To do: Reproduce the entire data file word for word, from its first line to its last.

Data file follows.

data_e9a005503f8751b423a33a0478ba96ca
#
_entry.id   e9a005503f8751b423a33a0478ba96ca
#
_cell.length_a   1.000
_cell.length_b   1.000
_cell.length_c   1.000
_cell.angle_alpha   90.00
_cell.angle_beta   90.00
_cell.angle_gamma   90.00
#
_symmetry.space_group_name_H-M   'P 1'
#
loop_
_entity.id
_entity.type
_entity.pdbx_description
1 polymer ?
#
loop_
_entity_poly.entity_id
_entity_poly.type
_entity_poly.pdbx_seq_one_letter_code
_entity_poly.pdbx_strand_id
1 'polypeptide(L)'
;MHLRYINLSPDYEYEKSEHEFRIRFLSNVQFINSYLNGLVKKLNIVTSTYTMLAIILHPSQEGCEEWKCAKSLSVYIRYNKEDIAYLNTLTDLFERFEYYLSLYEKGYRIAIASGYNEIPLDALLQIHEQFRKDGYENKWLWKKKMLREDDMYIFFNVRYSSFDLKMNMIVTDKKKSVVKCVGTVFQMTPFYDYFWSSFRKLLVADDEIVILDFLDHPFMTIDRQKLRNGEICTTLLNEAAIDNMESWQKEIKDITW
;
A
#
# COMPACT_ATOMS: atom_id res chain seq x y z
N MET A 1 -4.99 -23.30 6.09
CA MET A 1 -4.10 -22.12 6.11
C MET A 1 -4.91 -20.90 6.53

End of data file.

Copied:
data_e9a005503f8751b423a33a0478ba96ca
#
_entry.id   e9a005503f8751b423a33a0478ba96ca
#
_cell.length_a   1.000
_cell.length_b   1.000
_cell.length_c   1.000
_cell.angle_alpha   90.00
_cell.angle_beta   90.00
_cell.angle_gamma   90.00
#
_symmetry.space_group_name_H-M   'P 1'
#
loop_
_entity.id
_entity.type
_entity.pdbx_description
1 polymer ?
#
loop_
_entity_poly.entity_id
_entity_poly.type
_entity_poly.pdbx_seq_one_letter_code
_entity_poly.pdbx_strand_id
1 'polypeptide(L)'
;MHLRYINLSPDYEYEKSEHEFRIRFLSNVQFINSYLNGLVKKLNIVTSTYTMLAIILHPSQEGCEEWKCAKSLSVYIRYNKEDIAYLNTLTDLFERFEYYLSLYEKGYRIAIASGYNEIPLDALLQIHEQFRKDGYENKWLWKKKMLREDDMYIFFNVRYSSFDLKMNMIVTDKKKSVVKCVGTVFQMTPFYDYFWSSFRKLLVADDEIVILDFLDHPFMTIDRQKLRNGEICTTLLNEAAIDNMESWQKEIKDITW
;
A
#
# COMPACT_ATOMS: atom_id res chain seq x y z
N MET A 1 -4.99 -23.30 6.09
CA MET A 1 -4.10 -22.12 6.11
C MET A 1 -4.91 -20.90 6.53